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The age of austerity continues… September 20, 2019

Posted by WorldbyStorm in Uncategorized.
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An unexpected source for a pretty sound observation this last weekend in the IT. Where it is noted:

This incessant [school] fundraising is necessary because the funding per pupil, known as the capitation grant, has never been restored to the pre-recession levels of €200 per child.  
Second-level schools complain, with complete justification, that their capitation grant of €309 per student is utterly inadequate. But the primary sector suffers even more from underfunding, with recent increases only bringing it up to €179 per pupil, just under one euro per school day.

And there’s a much broader point – not dismissing the importance of primary education at all – that this is a pattern we see time and again where ‘austerity’ remains, with expenditures stripped away during the economic crash not reinstated.

That deficit of €21 is considerable, but there’s another aspect, because school numbers have increased yet further. And then there’s the impact of the crash itself on families, as O’Brien notes:

Focus Ireland and the INTO recently published guidelines for the 27 per cent of primary schools which have some of the 2,250 children currently homeless. Children are to be provided discreetly with clean clothing or upcycled uniforms, basic hygiene supplies such as toothbrushes and hairbrushes, snacks and somewhere to nap, such as bean bags.

Impoverishment isn’t a single event but a process that is inter-generational. The effects of the mistakes before the crisis and the crisis itself will persist for many many years yet to come. There’s something more than faintly scandalous in all this to see the pieces in the media about personal taxation cuts when this continues, and again, not just in education.

And there’s also the sense that Brexit has used a fair portion of the political oxygen that might otherwise have been available to bring home these realities.

Comments»

1. EWI - September 20, 2019

And there’s also the sense that Brexit has used a fair portion of the political oxygen that might otherwise have been available to bring home these realities.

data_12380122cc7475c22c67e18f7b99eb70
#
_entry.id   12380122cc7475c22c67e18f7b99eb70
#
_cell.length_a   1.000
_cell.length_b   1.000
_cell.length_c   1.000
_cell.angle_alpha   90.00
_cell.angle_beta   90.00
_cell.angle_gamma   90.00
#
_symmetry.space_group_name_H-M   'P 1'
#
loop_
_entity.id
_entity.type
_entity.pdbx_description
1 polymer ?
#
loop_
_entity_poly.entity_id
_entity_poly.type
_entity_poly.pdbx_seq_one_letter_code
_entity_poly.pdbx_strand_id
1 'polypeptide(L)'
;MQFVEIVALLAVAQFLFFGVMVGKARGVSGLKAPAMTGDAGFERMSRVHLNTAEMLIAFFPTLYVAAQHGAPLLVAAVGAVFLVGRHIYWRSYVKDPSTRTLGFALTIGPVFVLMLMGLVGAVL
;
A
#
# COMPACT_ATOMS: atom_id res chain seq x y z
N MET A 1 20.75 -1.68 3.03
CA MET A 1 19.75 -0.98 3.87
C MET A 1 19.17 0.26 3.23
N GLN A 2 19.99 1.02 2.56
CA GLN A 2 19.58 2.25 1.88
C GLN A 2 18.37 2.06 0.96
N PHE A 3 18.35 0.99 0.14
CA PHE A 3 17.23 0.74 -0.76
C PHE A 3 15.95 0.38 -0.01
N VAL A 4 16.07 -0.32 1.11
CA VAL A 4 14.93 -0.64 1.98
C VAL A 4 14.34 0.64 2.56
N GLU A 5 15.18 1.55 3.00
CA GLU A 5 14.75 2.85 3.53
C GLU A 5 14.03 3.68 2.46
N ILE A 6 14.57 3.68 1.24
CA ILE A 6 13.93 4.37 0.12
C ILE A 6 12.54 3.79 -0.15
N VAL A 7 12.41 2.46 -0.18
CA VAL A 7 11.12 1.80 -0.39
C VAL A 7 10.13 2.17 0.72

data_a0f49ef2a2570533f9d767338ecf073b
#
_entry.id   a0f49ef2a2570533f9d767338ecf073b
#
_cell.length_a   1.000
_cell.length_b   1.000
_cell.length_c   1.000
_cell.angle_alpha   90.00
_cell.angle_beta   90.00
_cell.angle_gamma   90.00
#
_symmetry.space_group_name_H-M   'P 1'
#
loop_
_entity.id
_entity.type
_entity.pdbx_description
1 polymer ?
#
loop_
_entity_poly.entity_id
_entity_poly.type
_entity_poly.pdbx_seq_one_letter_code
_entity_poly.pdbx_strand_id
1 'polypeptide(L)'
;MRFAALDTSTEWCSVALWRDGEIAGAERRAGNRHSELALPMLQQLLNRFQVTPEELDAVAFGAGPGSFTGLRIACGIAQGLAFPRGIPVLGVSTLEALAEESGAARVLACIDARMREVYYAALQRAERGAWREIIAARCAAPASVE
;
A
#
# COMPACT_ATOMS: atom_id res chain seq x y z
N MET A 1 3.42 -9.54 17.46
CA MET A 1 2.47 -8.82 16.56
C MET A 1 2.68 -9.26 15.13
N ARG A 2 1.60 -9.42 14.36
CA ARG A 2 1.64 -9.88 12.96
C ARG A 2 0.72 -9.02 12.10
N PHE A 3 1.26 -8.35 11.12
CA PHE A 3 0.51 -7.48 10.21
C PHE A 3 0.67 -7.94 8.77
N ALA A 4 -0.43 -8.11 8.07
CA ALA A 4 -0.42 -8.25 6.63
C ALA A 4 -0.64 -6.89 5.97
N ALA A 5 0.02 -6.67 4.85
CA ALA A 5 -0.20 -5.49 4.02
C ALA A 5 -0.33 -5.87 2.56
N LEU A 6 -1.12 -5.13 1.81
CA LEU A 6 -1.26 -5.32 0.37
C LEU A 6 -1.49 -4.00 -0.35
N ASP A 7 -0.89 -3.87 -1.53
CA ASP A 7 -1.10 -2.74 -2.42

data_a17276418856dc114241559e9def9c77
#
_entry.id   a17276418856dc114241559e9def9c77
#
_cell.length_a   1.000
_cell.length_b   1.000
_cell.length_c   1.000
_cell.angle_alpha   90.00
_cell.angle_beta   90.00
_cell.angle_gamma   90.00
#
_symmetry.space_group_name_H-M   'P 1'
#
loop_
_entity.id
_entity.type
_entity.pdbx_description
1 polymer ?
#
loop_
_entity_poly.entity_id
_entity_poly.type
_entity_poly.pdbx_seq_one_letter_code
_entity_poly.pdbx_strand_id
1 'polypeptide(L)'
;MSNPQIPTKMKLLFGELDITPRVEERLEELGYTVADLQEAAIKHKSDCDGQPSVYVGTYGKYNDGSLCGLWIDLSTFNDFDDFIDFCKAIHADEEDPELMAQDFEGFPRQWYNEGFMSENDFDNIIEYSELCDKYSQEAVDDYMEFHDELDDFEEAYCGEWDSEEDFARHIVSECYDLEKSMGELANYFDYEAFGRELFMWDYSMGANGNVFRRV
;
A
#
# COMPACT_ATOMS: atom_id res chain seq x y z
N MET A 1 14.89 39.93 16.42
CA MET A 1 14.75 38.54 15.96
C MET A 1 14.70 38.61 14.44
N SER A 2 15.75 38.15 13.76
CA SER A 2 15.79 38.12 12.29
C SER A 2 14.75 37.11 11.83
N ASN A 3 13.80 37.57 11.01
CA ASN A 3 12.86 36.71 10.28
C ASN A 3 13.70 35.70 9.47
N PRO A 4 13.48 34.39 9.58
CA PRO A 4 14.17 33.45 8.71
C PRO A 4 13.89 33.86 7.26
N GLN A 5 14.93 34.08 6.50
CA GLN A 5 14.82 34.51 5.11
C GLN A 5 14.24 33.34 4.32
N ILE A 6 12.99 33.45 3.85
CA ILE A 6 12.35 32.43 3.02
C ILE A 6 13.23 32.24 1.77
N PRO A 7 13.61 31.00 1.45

I would disagree – I see the problem lying in the fact that both FF and Labour acquiesced to these FG policies at the time and therefore find themselves utterly unable to oppose them now, even if they wanted to (the finger-pointing by FG ministers whenever FF/Lab people even appraoch a critical stance shows what’s going on).

What both FF and Labour need is a change of leadership to people who didn’t collaborate in ‘austerity’.

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Daniel Rayner O'Connor - September 20, 2019

Where could they find them?

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EWI - September 20, 2019

Where could they find them?

That’s a very good question. A Momentum-equivalent here could do something about the Labour Party, but I’m flummoxed as to where FF might find renewal (most left-republican activists seem to either remain independent or go towards PSF as the only large party platform).

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2. gypsybhoy69 - September 26, 2019

Can anybody explain this one to me:
Recently under some volunteer scheme a group of employees from an organisation went out to paint a room in a DEIS school (heard this from a friend 😉). Obviously the DEIS school couldn’t afford to do it and as somebody who went to the equivalent of a DEIS school, although they probably went by the term underprivileged school or something similarly awful back in the day, I can understand them availing of any help.
But here’s the rub. The employees didn’t really volunteer, they still got paid for the day and a free lunch. Throw in the fact that 4 of them were Directors and 2 of them were managers and you’d have to ask yourself with that much money being thrown at it, would it not have been cheaper for the organisation to pay for professional painters to do the job.
Of course the organisation got to put up lots of photos and with it lots of free publicity as to how wonderful they are. Maybe I’m getting too cynical but this has to be wrong on so many levels.

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WorldbyStorm - September 26, 2019

I’m involved in a Deis school and I think that’s an interesting story – there’s definitely a push by corporate interests to get ‘involved’ themselves usually as a PR thing. Something to be b careful about

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